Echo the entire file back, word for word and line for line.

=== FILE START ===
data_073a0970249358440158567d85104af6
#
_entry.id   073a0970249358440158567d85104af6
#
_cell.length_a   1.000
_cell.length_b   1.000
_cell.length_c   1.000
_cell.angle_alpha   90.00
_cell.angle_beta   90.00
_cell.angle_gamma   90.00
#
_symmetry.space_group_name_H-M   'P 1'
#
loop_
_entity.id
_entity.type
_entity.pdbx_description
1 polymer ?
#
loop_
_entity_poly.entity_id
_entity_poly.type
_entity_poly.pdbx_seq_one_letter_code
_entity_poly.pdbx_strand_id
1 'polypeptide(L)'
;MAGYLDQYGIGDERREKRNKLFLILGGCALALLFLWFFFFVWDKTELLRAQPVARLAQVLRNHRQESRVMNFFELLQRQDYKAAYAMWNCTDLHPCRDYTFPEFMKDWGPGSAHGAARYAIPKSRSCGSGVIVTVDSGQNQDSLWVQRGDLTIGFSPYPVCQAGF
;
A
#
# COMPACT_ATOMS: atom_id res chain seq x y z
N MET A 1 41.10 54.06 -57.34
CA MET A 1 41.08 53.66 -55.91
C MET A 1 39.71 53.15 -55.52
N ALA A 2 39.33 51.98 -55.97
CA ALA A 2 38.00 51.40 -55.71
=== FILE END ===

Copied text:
data_073a0970249358440158567d85104af6
#
_entry.id   073a0970249358440158567d85104af6
#
_cell.length_a   1.000
_cell.length_b   1.000
_cell.length_c   1.000
_cell.angle_alpha   90.00
_cell.angle_beta   90.00
_cell.angle_gamma   90.00
#
_symmetry.space_group_name_H-M   'P 1'
#
loop_
_entity.id
_entity.type
_entity.pdbx_description
1 polymer ?
#
loop_
_entity_poly.entity_id
_entity_poly.type
_entity_poly.pdbx_seq_one_letter_code
_entity_poly.pdbx_strand_id
1 'polypeptide(L)'
;MAGYLDQYGIGDERREKRNKLFLILGGCALALLFLWFFFFVWDKTELLRAQPVARLAQVLRNHRQESRVMNFFELLQRQDYKAAYAMWNCTDLHPCRDYTFPEFMKDWGPGSAHGAARYAIPKSRSCGSGVIVTVDSGQNQDSLWVQRGDLTIGFSPYPVCQAGF
;
A
#
# COMPACT_ATOMS: atom_id res chain seq x y z
N MET A 1 41.10 54.06 -57.34
CA MET A 1 41.08 53.66 -55.91
C MET A 1 39.71 53.15 -55.52
N ALA A 2 39.33 51.98 -55.97
CA ALA A 2 38.00 51.40 -55.71